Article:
PCCA is now accepting entries for the annual poetry contest. Anyone may enter; however, only Perry County residents will be eligible for the title of Perry County Poet Laureate. Other prizes include First, Second, Third, Honorable Mention, and the Kenneth P. Allen Award for poems written in any form with the theme of “exposed,” chosen by last year’s KPA Award winner Ingrid Mara Hansen Guderle.
Lynne Reeder, “How to Analyze a Poem (Or, How to Diagnose the Damage)”
First, take stock of format.
Check the use of white space, the
v o i d
between each rib.
Discover what is being said
the body carries trauma
by what is left unsaid.
Focus then on punctuation.
Where are you asked to pause,
pressure points like commas
and where do words simply move
handprints bone deep
to wind about your wrists
Are you told what is meant
or must you leave room
Do you need to look for what is unsaid
skin unraveling in ink
beneath what’s being said?
And then, perhaps, after this,
you are ready to roll the language
about your tongue.
Find all this figurative
living between commas
inside the literal.
Only then can you savor
what is offered to you, what
d r i p s
down the page
taste what remains
the body carries trauma
Ingrid Mara Hansen Guderle, “Midnight Sidewalk”
Rough with wrath and pebbled grey
as taut as an elephant’s hide
on the Savannah
black sheep of the family concrete
an old animal
sister of the streets
lying in uneasy rest
her condition: lamentable at best
depraved, pathetic path
feels its prey creeping up
clip clop clip clop
a creature of the night
high heels dominate the beast
crunching down like teeth
to the beat of their quickened pace
another one escapes
Samantha Bise, “The Scene”
You don’t wake up knowing that today
will be one of the worst days of your life.
You just move through the hours, until you are caught off-guard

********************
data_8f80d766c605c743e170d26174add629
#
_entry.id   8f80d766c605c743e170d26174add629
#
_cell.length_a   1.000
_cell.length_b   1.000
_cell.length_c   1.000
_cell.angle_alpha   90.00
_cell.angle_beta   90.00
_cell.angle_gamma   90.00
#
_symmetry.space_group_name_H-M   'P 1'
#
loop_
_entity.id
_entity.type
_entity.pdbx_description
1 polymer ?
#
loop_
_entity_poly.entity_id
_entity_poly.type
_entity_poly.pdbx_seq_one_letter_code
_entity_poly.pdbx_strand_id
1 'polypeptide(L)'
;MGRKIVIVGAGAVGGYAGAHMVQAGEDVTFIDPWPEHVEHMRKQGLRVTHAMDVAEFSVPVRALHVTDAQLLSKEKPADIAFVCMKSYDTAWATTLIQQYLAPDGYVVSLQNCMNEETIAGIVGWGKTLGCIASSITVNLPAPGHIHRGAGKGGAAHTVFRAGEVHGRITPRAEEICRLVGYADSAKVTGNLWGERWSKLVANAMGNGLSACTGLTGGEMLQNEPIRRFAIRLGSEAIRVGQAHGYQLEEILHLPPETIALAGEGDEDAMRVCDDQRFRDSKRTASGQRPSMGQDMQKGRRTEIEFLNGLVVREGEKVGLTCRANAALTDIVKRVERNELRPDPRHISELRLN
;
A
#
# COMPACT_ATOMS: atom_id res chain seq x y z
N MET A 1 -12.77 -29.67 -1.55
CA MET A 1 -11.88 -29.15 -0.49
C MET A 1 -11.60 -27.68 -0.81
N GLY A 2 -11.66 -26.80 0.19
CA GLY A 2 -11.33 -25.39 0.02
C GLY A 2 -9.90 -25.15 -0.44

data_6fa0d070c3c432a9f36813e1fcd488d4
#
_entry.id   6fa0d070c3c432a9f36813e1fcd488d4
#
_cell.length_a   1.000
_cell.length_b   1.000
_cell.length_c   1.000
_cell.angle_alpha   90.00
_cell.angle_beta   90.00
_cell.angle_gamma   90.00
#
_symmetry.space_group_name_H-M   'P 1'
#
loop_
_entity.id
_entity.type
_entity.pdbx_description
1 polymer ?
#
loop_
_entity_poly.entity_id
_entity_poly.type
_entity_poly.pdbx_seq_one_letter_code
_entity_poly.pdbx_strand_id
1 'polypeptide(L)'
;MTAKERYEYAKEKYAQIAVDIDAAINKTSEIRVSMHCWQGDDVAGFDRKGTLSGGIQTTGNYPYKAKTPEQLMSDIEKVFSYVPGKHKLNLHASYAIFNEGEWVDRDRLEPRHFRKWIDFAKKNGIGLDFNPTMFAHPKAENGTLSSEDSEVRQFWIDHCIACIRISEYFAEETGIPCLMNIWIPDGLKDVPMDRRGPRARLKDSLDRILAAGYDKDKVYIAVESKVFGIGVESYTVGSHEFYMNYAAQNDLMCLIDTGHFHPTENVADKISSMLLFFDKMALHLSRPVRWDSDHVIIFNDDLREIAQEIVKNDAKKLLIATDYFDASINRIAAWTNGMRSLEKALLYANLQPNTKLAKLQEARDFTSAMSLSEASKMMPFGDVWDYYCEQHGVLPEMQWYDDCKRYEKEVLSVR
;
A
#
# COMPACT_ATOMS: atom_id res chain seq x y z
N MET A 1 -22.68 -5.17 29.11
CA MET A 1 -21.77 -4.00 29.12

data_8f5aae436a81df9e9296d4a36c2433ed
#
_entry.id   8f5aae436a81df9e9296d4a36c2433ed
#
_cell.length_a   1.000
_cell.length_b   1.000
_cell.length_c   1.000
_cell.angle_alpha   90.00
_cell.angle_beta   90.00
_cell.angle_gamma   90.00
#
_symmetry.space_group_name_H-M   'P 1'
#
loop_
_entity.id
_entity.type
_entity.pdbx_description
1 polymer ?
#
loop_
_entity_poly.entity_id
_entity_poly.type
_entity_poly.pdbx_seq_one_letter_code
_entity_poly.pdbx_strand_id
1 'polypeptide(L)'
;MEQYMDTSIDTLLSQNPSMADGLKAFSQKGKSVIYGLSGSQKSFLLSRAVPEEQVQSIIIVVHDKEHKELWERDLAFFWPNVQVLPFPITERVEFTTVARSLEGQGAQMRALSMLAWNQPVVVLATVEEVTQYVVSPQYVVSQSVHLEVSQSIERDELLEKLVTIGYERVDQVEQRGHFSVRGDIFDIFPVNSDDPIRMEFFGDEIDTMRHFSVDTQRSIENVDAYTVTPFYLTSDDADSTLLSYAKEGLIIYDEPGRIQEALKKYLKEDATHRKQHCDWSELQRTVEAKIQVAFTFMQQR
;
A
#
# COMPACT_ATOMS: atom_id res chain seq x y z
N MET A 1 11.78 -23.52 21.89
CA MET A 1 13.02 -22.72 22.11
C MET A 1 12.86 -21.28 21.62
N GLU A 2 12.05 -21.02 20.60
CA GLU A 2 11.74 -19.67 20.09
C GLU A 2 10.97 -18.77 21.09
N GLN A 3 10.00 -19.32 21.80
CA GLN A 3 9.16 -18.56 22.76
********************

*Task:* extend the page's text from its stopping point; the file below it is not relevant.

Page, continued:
by the spinning blue and red lights from the side of the road,
grabbing your attention like stage lights snapping on,
while the rest of the world goes dark.
It felt like just like a movie scene,
so it was only fitting that it was Friday the 13th.
A cinematic close-up of your life turned film,
the side of the road turned horror story on display.
I pulled over at the sight of you,
and suddenly the street became stage.
I stood there as they read you your rights,
handcuffed your hands behind your back,
two arm lengths in front of my eyes,
searched your car for more paraphernalia,
proof of another non-recovered recovering addict.
I knew you were waiting for me to say something,
but I was never given this script.
The audience was waiting for my punchline,
as your head was pushed into the backseat
of a cop car with tinted windows,
feeling too much like a curtain closing.
I didn’t know my lines, but I ad-libbed for the sake of you
by mouthing “I love you” to you through the glass.
I wanted you to know that being locked up alone
doesn’t mean you are alone.
I wanted you to know that I wasn’t mad.
I wanted life to be like a film,
so I could edit your bad decisions out,
turn them into bloopers we could laugh about.
I never even auditioned for this part,
but my name is still rolling in the credits,
my name is still rolling off the tongues of the critics,
as if I could have somehow stopped you
from making the decisions that led us to this.
there are only a few ways this storyline ends—